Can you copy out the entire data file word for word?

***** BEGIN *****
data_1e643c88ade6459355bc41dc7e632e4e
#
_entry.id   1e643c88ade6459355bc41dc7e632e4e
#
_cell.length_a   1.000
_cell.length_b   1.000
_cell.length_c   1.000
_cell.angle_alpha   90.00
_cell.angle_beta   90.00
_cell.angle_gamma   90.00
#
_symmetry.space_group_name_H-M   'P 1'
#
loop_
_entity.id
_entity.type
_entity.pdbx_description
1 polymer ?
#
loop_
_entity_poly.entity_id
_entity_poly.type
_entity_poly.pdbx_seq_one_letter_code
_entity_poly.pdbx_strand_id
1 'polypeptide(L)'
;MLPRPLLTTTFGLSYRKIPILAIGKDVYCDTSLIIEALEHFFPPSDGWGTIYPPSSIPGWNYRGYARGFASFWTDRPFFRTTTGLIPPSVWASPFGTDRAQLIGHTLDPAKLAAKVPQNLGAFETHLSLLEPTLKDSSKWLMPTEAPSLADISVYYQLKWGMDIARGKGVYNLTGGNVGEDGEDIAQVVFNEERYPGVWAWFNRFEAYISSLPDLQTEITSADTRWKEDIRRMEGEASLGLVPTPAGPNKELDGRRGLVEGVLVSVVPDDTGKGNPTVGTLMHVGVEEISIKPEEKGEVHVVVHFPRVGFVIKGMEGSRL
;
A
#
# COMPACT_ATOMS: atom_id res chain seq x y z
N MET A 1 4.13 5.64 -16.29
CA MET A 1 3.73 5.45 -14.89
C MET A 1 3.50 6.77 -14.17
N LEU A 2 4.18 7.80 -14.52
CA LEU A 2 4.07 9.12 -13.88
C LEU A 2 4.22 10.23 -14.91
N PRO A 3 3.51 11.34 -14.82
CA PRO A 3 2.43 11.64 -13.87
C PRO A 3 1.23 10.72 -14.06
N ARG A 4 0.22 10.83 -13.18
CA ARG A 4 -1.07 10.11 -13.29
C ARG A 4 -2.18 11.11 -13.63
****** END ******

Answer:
data_1e643c88ade6459355bc41dc7e632e4e
#
_entry.id   1e643c88ade6459355bc41dc7e632e4e
#
_cell.length_a   1.000
_cell.length_b   1.000
_cell.length_c   1.000
_cell.angle_alpha   90.00
_cell.angle_beta   90.00
_cell.angle_gamma   90.00
#
_symmetry.space_group_name_H-M   'P 1'
#
loop_
_entity.id
_entity.type
_entity.pdbx_description
1 polymer ?
#
loop_
_entity_poly.entity_id
_entity_poly.type
_entity_poly.pdbx_seq_one_letter_code
_entity_poly.pdbx_strand_id
1 'polypeptide(L)'
;MLPRPLLTTTFGLSYRKIPILAIGKDVYCDTSLIIEALEHFFPPSDGWGTIYPPSSIPGWNYRGYARGFASFWTDRPFFRTTTGLIPPSVWASPFGTDRAQLIGHTLDPAKLAAKVPQNLGAFETHLSLLEPTLKDSSKWLMPTEAPSLADISVYYQLKWGMDIARGKGVYNLTGGNVGEDGEDIAQVVFNEERYPGVWAWFNRFEAYISSLPDLQTEITSADTRWKEDIRRMEGEASLGLVPTPAGPNKELDGRRGLVEGVLVSVVPDDTGKGNPTVGTLMHVGVEEISIKPEEKGEVHVVVHFPRVGFVIKGMEGSRL
;
A
#
# COMPACT_ATOMS: atom_id res chain seq x y z
N MET A 1 4.13 5.64 -16.29
CA MET A 1 3.73 5.45 -14.89
C MET A 1 3.50 6.77 -14.17
N LEU A 2 4.18 7.80 -14.52
CA LEU A 2 4.07 9.12 -13.88
C LEU A 2 4.22 10.23 -14.91
N PRO A 3 3.51 11.34 -14.82
CA PRO A 3 2.43 11.64 -13.87
C PRO A 3 1.23 10.72 -14.06
N ARG A 4 0.22 10.83 -13.18
CA ARG A 4 -1.07 10.11 -13.29
C ARG A 4 -2.18 11.11 -13.63